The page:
Summary: We all have emotions as did Jesus, Mary and Martha.
Text: Now Martha said to Jesus, “Lord, if You had been here, my brother would not have died” (John 11:21).
When that verse is isolated one gets the feeling that Martha is casting blame on Jesus because His absence brought about the death of her brother Lazarus. You can almost feel the emotion of sadness or sorrow in Martha’s words.
This type of thinking takes place when Scripture is taken out of context; that is, not reading and taking into consideration what comes before the verse and what follows the verse.
If we go back and start reading the eleventh chapter of John from the beginning, we find that Lazarus was sick. We do not know the exact kind or type of sickness, but nevertheless he was sick. Lazarus had two sisters; namely, Mary and Martha. The three of them were a very close knit family that lived in Bethany.
Bethany is located approximately 2 miles from Jerusalem and Jerusalem is where Jesus usually stayed when He was in the area. Lazarus, Mary, Martha and Jesus were very good friends and they spend a great deal of time together,
As we know, a close family spends quality time with each other because they care and they are special to one another. There are families we know that do things together; enjoy one another, share views, help each other and are very concerned about the welfare of each other. The bond that holds these families together is the bond of love.
If something happens to one of the family members or one of them becomes sick, the entire family hurts. The other people in the family want to do everything they possible can to help the one who is hurting.
Friendships work the same way. When friends are afflicted with illness or sickness, our sympathy goes out to them because we can feel the pain and agony they are experiencing.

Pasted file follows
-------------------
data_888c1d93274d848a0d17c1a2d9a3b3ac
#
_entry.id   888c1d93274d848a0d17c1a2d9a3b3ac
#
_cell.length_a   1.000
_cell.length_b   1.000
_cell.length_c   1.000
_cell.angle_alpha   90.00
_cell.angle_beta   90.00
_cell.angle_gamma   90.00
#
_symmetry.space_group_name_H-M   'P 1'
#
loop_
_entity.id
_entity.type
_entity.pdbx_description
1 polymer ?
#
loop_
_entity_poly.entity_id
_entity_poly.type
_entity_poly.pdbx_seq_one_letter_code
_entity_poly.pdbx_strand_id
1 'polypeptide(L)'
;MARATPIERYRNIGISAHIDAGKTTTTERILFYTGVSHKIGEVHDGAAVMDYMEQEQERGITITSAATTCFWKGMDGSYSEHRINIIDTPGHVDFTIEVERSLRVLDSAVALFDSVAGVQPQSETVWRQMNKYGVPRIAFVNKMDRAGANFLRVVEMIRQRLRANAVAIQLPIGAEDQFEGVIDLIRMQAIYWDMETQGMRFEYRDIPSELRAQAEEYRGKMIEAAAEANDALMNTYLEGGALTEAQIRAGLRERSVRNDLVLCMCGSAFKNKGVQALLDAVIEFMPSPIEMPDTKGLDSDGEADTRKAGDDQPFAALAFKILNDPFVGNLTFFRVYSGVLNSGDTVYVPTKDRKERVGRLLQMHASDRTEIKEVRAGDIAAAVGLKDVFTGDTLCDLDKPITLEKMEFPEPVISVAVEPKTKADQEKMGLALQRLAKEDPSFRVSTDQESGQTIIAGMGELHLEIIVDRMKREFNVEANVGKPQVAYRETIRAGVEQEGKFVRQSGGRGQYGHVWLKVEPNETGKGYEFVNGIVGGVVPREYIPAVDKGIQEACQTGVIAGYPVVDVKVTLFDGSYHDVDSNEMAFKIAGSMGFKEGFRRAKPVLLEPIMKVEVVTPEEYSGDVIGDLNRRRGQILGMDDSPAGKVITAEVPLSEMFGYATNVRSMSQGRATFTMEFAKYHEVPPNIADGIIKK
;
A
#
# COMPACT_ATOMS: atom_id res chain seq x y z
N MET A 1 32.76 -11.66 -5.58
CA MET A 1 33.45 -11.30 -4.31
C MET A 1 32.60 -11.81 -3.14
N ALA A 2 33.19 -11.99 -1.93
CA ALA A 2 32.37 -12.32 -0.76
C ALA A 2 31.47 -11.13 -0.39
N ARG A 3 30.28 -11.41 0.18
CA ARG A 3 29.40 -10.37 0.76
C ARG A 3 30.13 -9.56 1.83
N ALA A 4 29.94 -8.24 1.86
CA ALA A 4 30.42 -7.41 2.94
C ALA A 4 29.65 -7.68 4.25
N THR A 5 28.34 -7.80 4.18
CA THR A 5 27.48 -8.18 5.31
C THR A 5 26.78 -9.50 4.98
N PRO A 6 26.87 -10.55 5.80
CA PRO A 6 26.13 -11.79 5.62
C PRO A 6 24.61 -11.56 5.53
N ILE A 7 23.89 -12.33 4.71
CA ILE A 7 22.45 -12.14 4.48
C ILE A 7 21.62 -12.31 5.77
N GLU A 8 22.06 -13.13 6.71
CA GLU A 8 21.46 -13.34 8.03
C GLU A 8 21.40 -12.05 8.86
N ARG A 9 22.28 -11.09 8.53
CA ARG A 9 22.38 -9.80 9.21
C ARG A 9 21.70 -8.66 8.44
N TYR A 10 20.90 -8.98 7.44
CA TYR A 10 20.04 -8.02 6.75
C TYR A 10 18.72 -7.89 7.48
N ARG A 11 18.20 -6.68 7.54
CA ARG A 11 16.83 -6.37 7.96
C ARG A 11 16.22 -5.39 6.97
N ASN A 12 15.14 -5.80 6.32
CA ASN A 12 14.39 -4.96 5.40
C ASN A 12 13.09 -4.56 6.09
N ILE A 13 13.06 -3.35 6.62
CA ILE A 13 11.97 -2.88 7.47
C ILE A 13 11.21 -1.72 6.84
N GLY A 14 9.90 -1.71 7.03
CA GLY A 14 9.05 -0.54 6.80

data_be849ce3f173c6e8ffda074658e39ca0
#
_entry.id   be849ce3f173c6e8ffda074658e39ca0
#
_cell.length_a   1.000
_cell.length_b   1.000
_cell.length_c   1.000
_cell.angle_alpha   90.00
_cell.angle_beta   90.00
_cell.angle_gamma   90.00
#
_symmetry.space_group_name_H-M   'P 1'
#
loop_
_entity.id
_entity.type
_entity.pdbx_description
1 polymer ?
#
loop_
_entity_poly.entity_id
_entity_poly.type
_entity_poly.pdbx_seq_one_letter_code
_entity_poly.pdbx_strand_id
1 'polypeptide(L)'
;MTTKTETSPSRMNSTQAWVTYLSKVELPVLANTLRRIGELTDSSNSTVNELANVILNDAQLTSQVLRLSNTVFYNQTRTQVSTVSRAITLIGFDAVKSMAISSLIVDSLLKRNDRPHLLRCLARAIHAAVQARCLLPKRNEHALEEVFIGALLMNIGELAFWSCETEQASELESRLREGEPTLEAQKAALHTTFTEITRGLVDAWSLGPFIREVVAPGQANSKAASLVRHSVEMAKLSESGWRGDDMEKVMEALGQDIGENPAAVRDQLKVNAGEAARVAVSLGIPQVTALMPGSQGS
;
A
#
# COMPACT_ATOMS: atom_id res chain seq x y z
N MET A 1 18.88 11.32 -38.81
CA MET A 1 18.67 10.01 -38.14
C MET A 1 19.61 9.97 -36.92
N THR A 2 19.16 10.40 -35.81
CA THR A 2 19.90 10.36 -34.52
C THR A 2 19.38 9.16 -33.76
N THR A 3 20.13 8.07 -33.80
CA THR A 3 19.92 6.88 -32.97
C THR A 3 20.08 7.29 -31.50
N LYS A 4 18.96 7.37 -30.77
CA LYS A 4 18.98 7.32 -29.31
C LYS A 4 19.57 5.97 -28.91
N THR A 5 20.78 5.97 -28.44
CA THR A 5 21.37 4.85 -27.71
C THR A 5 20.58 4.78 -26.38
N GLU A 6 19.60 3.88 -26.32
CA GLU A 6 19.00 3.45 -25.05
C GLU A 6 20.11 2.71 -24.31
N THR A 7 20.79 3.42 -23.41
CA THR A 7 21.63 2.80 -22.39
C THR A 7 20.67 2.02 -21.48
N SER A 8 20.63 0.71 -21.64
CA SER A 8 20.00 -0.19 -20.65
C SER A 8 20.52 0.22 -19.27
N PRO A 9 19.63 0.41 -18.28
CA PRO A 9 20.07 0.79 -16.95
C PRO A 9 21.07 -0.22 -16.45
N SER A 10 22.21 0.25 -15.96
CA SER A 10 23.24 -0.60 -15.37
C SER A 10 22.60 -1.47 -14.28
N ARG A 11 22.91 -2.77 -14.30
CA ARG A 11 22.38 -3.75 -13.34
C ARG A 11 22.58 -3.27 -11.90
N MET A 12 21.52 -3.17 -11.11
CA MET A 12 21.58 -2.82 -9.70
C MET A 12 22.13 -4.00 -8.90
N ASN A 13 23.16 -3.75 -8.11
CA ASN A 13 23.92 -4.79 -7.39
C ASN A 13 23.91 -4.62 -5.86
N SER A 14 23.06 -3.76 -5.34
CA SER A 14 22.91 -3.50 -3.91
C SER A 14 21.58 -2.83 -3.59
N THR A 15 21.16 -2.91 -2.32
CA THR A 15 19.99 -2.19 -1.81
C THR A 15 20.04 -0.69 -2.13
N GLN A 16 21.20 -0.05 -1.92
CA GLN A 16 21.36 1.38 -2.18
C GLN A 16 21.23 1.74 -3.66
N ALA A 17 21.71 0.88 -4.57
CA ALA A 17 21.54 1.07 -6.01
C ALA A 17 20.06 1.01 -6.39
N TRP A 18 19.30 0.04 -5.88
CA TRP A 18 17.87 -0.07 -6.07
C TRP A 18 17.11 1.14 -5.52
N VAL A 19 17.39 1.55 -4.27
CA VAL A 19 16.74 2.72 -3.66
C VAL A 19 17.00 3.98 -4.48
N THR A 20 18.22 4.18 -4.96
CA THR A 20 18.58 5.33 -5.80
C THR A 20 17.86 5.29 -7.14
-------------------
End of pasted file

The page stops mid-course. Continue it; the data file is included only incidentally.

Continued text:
Mary and Martha knew that Jesus was not far away. He was no farther away from them than He is from us today. They loved their brother Lazarus and they also loved Jesus. They wanted Jesus to know that Lazarus was sick just as when we are sick or one of our loved ones is sick, we want our close friends to know. Today, we notify our friends via email or we telephone them asking them to lift up our loved one in prayer.
Martha and Mary knew Jesus could help their brother. If we stop and think for a moment, we will realize that things haven’t changed. When we are hurting, in need, or are facing a mountain that seems impossible for us to go over, go around, or tunnel through, to whom to we turn. Jesus! Right! We seek Jesus through our prayers because we know He is always near and ready and willing to listen and come to our aid.
What we sometimes forget is that Jesus’ timing is not the same as ours. We must exhibit patience and be willing to accept His answer to our prayer. His answer or His response is always better than what we expect or what we deserve. Jesus did not rush right over to help Lazarus when He received these words from Mary and Martha: “Lord, behold, he whom You love is sick” (John 11:3).
There is no question concerning the love Jesus had for Lazarus, Mary and Martha (v. 5), but His timing was different. Scripture says, “He stayed two more days in the place where He was” (v. 6). Jesus was being obedient to His Father. His actions were being directed by God the Father. The lesson for us here is that we can never go wrong when we are obedient to the Word of God.
Did the sisters understand why Jesus did not respond immediately? I don’t think so. Jesus told His disciples that Lazarus was asleep, but they thought He was talking of normal sleep. He had to come right out and say to them “Lazarus is dead” (John 11:14).
The sisters as well as their friends were emotionally upset as Lazarus suffered through his sickness, but when he died, they joined together in mourning and tried to comfort one another. (v. 19)
This is exactly what we do when a loved one or a friend departs this world. Our emotions change from happiness to sadness because we no longer enjoy the presence of the loved one. We cry with each other and remember the good times we had together with our loved one. We try to smile and be happy, but we feel the loss.
When Martha received the news that Jesus was coming, she went to meet Him. She was still sad and distraught or distressed. Martha thought nothing could be done because of the time lapse, but Jesus said to her, “Your brother will rise again” (John 11:23).